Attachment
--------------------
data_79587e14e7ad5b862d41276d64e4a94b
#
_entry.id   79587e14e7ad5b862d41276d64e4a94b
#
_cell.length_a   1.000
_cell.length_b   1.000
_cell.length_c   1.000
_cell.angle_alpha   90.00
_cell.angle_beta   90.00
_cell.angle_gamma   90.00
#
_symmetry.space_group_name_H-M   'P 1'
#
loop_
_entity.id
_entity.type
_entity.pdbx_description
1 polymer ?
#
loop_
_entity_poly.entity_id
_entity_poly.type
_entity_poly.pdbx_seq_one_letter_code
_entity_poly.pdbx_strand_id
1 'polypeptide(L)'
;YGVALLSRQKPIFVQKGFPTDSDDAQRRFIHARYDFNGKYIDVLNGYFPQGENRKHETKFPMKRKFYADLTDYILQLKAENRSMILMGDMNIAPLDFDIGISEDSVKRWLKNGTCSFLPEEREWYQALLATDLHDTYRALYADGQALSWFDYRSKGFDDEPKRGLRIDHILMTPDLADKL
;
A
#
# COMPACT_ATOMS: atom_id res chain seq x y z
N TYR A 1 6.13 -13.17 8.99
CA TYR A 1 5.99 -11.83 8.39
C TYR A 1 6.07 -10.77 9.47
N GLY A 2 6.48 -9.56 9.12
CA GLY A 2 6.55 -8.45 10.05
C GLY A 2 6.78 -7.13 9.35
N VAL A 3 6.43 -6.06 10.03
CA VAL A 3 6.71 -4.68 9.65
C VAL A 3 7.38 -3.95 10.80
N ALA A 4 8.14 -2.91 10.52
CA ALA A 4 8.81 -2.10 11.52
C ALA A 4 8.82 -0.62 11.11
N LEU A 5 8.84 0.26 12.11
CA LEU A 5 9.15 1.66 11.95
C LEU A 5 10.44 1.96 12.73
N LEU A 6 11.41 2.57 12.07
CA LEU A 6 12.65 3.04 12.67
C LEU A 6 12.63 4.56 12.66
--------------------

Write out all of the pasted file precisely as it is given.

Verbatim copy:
data_79587e14e7ad5b862d41276d64e4a94b
#
_entry.id   79587e14e7ad5b862d41276d64e4a94b
#
_cell.length_a   1.000
_cell.length_b   1.000
_cell.length_c   1.000
_cell.angle_alpha   90.00
_cell.angle_beta   90.00
_cell.angle_gamma   90.00
#
_symmetry.space_group_name_H-M   'P 1'
#
loop_
_entity.id
_entity.type
_entity.pdbx_description
1 polymer ?
#
loop_
_entity_poly.entity_id
_entity_poly.type
_entity_poly.pdbx_seq_one_letter_code
_entity_poly.pdbx_strand_id
1 'polypeptide(L)'
;YGVALLSRQKPIFVQKGFPTDSDDAQRRFIHARYDFNGKYIDVLNGYFPQGENRKHETKFPMKRKFYADLTDYILQLKAENRSMILMGDMNIAPLDFDIGISEDSVKRWLKNGTCSFLPEEREWYQALLATDLHDTYRALYADGQALSWFDYRSKGFDDEPKRGLRIDHILMTPDLADKL
;
A
#
# COMPACT_ATOMS: atom_id res chain seq x y z
N TYR A 1 6.13 -13.17 8.99
CA TYR A 1 5.99 -11.83 8.39
C TYR A 1 6.07 -10.77 9.47
N GLY A 2 6.48 -9.56 9.12
CA GLY A 2 6.55 -8.45 10.05
C GLY A 2 6.78 -7.13 9.35
N VAL A 3 6.43 -6.06 10.03
CA VAL A 3 6.71 -4.68 9.65
C VAL A 3 7.38 -3.95 10.80
N ALA A 4 8.14 -2.91 10.52
CA ALA A 4 8.81 -2.10 11.52
C ALA A 4 8.82 -0.62 11.11
N LEU A 5 8.84 0.26 12.11
CA LEU A 5 9.15 1.66 11.95
C LEU A 5 10.44 1.96 12.73
N LEU A 6 11.41 2.57 12.07
CA LEU A 6 12.65 3.04 12.67
C LEU A 6 12.63 4.56 12.66